A matatu in Nairobi before they were ordered to remove tints on their windows.

[dropcap]T[/dropcap]he recent reinforcement of Michuki rules have disrupted our public transport sector albeit in the short run. Whether they succeed or not in the long term is altogether a different ball game.

As things stand, more people and businesses benefit when status quo remains. Rules are drafted. Yet vehicles that flout the rules are ‘permitted’ to operate. In turn, they part with bribes every time they need to be checked.

Lucrative bribes earn police the ‘most corrupt’ tag while officially the gov’t collects more revenue in fines than in licences. Vehicles as they can buy their way out cut on compliance, insurance and vehicle maintenance expenses. They also speed or overload so as to recover the ‘toll’ they have paid along the road. Accidents, chaos, reduced revenues and shaky insurance sector are the natural results.

We have built an industry around failure of public hospitals. Expensive insurance premiums, costly private but quality medical attention, rise of quacks, and at times ‘medical tourism’ say to India. And teams to fight the menace etc. We end up spending resources that could have been saved or invested elsewhere in our quest to become a middle income country.

In the education sector, failure of public schools (among other reasons) led to development of private ones. Competition for slots influences students to exam cheating. We end up with many ‘passes’ who through parallel and other programmes get degrees. And wanton expansion of campuses. The result is half baked graduates, no real motivation to study and diminished investments in research. So when the plug is pulled on exams cheating so that merit prevails, many universities seem financially naked.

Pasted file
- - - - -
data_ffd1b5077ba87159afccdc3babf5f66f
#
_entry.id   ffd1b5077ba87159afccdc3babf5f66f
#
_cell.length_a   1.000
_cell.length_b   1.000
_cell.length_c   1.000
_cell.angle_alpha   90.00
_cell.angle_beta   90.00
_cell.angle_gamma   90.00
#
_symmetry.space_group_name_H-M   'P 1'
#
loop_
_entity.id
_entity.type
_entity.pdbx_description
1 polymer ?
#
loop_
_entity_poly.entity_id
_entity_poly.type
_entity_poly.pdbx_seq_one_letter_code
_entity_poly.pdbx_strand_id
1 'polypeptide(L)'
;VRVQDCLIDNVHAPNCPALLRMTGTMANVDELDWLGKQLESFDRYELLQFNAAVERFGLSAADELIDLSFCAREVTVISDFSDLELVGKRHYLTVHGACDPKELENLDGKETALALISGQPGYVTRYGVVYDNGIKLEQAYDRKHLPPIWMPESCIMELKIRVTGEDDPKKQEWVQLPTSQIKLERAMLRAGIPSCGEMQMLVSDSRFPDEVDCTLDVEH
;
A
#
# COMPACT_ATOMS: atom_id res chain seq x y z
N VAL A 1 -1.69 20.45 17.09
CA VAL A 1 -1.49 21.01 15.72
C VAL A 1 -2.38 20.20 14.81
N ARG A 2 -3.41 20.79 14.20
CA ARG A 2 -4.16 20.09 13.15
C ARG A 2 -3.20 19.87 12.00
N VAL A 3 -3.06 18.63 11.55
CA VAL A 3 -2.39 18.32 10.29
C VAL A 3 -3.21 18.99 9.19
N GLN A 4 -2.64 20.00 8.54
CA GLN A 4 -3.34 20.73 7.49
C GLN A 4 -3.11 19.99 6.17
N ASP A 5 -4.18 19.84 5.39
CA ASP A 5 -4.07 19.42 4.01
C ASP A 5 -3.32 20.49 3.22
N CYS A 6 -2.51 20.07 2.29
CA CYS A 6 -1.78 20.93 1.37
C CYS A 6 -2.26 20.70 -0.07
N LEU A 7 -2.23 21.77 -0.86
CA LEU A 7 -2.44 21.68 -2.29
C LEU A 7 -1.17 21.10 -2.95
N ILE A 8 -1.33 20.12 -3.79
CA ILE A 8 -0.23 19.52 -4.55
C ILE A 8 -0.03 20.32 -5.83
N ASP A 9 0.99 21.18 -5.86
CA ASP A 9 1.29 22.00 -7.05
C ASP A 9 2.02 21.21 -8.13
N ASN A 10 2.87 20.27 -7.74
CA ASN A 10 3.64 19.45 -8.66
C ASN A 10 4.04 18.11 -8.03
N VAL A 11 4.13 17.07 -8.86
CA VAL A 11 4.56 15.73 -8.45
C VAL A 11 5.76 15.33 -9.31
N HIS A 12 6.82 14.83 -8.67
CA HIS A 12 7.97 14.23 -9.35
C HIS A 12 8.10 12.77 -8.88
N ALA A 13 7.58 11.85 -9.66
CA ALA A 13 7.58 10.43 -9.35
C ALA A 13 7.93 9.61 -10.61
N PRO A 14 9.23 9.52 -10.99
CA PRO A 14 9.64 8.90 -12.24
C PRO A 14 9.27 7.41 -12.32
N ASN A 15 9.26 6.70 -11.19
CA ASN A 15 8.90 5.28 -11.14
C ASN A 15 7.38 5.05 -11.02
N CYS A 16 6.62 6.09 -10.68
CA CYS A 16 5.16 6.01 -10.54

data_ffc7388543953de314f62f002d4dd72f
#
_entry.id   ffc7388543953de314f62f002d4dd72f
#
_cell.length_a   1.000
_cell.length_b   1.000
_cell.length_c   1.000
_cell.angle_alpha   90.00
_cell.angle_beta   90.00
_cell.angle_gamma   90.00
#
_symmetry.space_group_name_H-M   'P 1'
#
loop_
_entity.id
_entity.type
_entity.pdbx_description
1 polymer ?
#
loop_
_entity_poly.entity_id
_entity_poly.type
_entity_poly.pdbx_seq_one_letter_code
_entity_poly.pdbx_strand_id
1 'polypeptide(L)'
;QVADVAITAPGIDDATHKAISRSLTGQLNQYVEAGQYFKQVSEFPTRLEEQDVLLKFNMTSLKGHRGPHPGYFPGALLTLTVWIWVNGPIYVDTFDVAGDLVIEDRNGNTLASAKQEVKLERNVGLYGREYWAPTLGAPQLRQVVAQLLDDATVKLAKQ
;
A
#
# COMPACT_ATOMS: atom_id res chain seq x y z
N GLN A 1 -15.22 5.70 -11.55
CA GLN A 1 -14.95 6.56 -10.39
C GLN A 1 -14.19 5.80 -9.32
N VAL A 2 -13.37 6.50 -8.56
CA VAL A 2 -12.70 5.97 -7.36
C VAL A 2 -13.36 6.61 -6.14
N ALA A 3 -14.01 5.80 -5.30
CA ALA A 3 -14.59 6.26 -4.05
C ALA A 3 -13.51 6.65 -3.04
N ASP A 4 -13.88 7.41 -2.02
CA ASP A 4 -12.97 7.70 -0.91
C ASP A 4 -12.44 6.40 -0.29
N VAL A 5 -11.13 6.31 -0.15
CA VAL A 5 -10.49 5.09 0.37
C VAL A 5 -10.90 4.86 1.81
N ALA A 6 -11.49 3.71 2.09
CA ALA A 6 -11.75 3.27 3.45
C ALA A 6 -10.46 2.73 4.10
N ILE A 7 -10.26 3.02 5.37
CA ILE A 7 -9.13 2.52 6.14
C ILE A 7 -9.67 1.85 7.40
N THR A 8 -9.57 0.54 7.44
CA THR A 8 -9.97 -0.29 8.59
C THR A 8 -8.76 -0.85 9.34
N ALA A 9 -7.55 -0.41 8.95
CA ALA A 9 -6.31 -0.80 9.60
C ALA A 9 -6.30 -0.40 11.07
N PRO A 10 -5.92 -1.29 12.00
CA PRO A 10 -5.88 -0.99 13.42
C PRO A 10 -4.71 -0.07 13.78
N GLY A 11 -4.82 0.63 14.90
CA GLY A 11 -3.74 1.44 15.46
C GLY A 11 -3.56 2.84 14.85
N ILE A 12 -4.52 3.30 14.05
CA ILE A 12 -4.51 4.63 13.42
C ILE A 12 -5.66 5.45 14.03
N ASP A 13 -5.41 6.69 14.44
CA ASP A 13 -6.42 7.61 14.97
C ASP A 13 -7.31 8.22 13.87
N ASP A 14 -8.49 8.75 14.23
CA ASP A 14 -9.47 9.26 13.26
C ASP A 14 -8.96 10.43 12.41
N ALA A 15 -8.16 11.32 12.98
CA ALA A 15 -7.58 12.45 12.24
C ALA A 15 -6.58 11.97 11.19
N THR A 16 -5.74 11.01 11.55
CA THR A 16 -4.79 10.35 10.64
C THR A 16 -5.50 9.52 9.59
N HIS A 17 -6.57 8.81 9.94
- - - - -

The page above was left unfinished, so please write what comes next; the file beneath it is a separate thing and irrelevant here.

Many other cases abound. We have developed a whole ecosystem around the failure of sugarcane farming. Whether asking for extension of Comesa safeguards, or bailouts, task forces and inquiry commissions or importing duty free sugar. It can earn you a seat in parliament or damn you to political oblivion. Currently the water supply in the city consists of many private water vendors who benefit more when the public water supply is not working.

There are reports that the county gov’ts are not supporting BRT in favour of the small matatus due to the revenue they bring.As a nation, we run expensive campaigns, and giving little regards to policy or ideas. When elected, politicians will want to recover their expenses. This gives rise to power brokers, tenderpreneurs, briefcase companies, and wheeler-dealers. And corruption.

That’s why the attempts to restore sanity on our roads, or curb exam cheating, though noble may not last. Commuters are paying higher fares, and traffic is disrupted as cops inspect vehicles. In the short run, not many benefit when things are done correctly. This needs to change.

For starters, let’s try to address the root cause of the problem. Whether in schools or hospitals, let’s not take the easy route home. Focus on the core mandate, for failure of that leads to influx of other challenges .Bring back the ‘farming’ in sugarcane farming. When say public schools or hospitals are functional, private entities can chip in to complement not replace.Deliberately encourage, support and reward compliance and doing things the right way.

Adding ID feature before depositing mobile money is a good example of supporting compliance. As much as possible, digitise, but to this add character. Technology is as good as the people who run it. Finally, every company or institution has values, mission and vision. Having a culture built upon these values will never be out of fashion. Let’s cultivate winning ecosystems for sustainable growth.



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